There are just five recognized subspecies of Central American squirrel monkey, and they all reside in southern Costa Rica and northern Panama. The smallest and most threatened, Saimiri oerstedii oerstedii, resides primarily along the southwestern coast of Costa Rica. Male monkeys are the largest and weigh a maximum of 2 pounds–even fully grown! Most monkeys have reddish-orange bodies and arms, a white chest, and gray or brownish-black shoulders and tails. They have a white fur mask around their eyes and a black head, chin, and mustache. Groups of 20-75 monkeys are most common, and they form egalitarian societies that travel around tropical rainforests, foraging for food. They rarely come down from the trees, instead spending most of their lives among the branches eating fruit and insects. Baby monkeys are born once a year, usually at the end of the dry season.
Conservation efforts have been hampered by the prevalent local belief that squirrel monkeys are not native to Costa Rica: many people believe they should not receive the protections afforded to endemic creatures! Luckily, a recent study did genetic testing on many monkey species and determined the squirrel monkey is, in fact, native to Central America (Cropp and Boinski 2000). This means it receives more legal protection, and the punishment for killing or trapping them is much greater.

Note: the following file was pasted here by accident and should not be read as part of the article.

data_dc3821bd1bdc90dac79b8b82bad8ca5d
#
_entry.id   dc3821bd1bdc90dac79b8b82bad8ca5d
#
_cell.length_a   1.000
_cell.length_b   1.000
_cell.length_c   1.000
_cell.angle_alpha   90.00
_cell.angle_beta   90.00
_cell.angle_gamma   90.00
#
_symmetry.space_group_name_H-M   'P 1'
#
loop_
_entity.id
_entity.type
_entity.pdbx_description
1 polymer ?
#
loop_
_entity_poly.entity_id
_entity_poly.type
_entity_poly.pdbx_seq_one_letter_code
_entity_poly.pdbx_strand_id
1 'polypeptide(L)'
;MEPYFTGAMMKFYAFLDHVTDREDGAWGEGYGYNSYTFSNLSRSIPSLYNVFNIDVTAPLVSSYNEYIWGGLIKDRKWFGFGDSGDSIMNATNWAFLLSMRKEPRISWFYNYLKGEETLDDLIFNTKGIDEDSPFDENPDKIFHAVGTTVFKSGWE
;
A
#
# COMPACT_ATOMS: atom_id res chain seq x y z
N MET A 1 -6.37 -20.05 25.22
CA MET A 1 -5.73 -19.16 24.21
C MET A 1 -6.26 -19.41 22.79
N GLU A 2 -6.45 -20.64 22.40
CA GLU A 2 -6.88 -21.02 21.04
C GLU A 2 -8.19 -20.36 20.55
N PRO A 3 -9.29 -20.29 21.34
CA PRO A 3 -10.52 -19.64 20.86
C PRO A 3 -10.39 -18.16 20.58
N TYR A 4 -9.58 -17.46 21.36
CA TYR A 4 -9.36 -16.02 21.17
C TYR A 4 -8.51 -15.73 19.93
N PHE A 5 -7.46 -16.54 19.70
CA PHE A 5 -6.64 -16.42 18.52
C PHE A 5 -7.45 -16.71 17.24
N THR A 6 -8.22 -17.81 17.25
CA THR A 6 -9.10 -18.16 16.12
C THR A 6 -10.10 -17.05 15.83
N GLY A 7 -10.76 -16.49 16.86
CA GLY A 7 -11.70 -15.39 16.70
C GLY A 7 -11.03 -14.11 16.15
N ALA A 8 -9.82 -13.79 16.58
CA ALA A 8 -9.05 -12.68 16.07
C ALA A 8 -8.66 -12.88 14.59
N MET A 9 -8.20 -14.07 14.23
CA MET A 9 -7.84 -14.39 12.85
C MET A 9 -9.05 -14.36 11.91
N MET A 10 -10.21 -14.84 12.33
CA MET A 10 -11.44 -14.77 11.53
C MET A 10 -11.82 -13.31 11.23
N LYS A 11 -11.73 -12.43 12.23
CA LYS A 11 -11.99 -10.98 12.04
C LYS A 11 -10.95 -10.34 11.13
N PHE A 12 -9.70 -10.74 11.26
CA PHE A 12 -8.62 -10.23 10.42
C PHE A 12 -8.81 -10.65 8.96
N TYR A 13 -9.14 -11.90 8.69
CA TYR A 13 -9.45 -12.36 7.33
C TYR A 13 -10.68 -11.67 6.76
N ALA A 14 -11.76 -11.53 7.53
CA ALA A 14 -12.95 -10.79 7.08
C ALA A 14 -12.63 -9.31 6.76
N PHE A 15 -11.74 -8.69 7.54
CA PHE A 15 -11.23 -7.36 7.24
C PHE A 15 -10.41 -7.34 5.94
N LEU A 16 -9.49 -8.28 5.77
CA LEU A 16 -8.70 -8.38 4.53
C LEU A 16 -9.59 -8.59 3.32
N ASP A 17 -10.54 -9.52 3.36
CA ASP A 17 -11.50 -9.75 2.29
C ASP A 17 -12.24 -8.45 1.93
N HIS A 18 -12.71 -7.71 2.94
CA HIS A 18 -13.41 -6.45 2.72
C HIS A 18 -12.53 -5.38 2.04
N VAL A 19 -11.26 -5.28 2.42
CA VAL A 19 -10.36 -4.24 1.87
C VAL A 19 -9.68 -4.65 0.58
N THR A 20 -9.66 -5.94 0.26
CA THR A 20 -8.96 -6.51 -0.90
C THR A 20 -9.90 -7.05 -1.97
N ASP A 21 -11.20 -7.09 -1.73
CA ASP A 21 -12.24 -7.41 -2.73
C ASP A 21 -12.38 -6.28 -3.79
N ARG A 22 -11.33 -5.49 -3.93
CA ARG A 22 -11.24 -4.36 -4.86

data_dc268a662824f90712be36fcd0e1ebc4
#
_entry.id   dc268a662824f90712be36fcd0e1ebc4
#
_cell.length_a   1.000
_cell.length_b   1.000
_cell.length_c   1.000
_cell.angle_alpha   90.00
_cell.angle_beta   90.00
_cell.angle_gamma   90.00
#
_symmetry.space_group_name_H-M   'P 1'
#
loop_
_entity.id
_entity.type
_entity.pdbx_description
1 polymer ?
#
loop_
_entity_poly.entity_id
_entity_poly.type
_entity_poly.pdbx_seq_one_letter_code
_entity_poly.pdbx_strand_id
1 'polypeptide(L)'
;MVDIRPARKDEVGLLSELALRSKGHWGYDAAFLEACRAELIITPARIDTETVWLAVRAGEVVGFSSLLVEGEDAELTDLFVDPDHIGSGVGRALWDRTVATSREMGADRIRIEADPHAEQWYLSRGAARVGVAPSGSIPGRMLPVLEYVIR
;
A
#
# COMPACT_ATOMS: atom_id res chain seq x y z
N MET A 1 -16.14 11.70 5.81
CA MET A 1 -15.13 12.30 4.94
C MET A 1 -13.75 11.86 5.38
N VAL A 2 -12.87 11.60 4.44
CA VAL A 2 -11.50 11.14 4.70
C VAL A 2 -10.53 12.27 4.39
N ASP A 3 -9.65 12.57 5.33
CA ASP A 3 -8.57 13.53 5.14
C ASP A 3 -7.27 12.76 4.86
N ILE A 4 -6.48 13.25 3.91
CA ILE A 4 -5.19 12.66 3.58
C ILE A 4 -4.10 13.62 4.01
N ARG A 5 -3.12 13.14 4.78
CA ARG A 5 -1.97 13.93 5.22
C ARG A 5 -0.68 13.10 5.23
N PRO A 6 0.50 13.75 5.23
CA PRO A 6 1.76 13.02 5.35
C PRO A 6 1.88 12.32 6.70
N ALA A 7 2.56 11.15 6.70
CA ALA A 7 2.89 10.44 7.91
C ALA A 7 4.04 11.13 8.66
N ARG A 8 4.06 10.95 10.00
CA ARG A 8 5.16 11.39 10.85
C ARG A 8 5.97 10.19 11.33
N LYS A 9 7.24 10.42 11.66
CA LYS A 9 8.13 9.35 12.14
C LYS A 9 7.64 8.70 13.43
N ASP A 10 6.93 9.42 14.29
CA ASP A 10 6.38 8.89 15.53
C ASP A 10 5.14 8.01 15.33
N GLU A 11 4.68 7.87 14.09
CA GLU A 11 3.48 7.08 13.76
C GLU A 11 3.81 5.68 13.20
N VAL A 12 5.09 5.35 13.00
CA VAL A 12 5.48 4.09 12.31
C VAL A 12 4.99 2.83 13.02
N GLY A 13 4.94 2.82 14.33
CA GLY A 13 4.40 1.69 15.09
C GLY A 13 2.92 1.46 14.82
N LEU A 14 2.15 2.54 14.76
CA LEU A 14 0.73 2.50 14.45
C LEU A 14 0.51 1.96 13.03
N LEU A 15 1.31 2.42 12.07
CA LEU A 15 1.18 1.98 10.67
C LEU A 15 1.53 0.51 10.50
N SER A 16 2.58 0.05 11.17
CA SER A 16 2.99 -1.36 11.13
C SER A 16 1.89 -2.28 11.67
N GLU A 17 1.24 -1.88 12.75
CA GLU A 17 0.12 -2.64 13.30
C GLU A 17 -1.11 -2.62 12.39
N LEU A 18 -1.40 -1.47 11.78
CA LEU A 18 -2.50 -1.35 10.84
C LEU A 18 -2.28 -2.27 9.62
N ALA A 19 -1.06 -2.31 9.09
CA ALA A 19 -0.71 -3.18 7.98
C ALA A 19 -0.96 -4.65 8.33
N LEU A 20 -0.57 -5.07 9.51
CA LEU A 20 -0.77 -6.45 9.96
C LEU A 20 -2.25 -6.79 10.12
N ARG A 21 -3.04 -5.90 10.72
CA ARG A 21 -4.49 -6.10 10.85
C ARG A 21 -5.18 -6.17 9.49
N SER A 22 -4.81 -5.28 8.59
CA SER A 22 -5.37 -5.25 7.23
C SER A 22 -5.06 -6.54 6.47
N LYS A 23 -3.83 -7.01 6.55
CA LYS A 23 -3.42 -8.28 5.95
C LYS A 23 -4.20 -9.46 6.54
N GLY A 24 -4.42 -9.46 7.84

The squirrel monkey is currently listed as vulnerable by the IUCN. Prior to 2008, it had been listed as endangered for almost 20 years. No immediate reason was given for the downgrade in protection status, but it is good news for the little creatures survival! The monkeys live within 21 different protected areas and national parks within Costa Rica, so although they have a lot of territory available, habitat fragmentation is still a concern. Logging and agriculture have reduced available monkey habitat immensely. In fact, habitat fragmentation and deforestation was the initial justification to categorize them as endangered. Squirrel monkeys do have natural predators like eagles and jaguars, but humans are the greatest threat to their survival. Hopefully, with recent conservation efforts, the population will continue to grow back to historical levels.
University of California, Berkeley CalPhotos Photo Database
Wisconsin Primate Factsheets
Cropp, S., and S. Boinski. 2000. The Central American Squirrel Monkey (Saimiri oerstedii): Introduced Hybrid or Endemic Species? Molecular Phylogenetics and Evolution 16(3): 350-365.
Image credits to: University of Wisconsin, University of California Berkeley CalPhotos Photo Database, and the International Union for the Conservation of Nature and Natural Resources.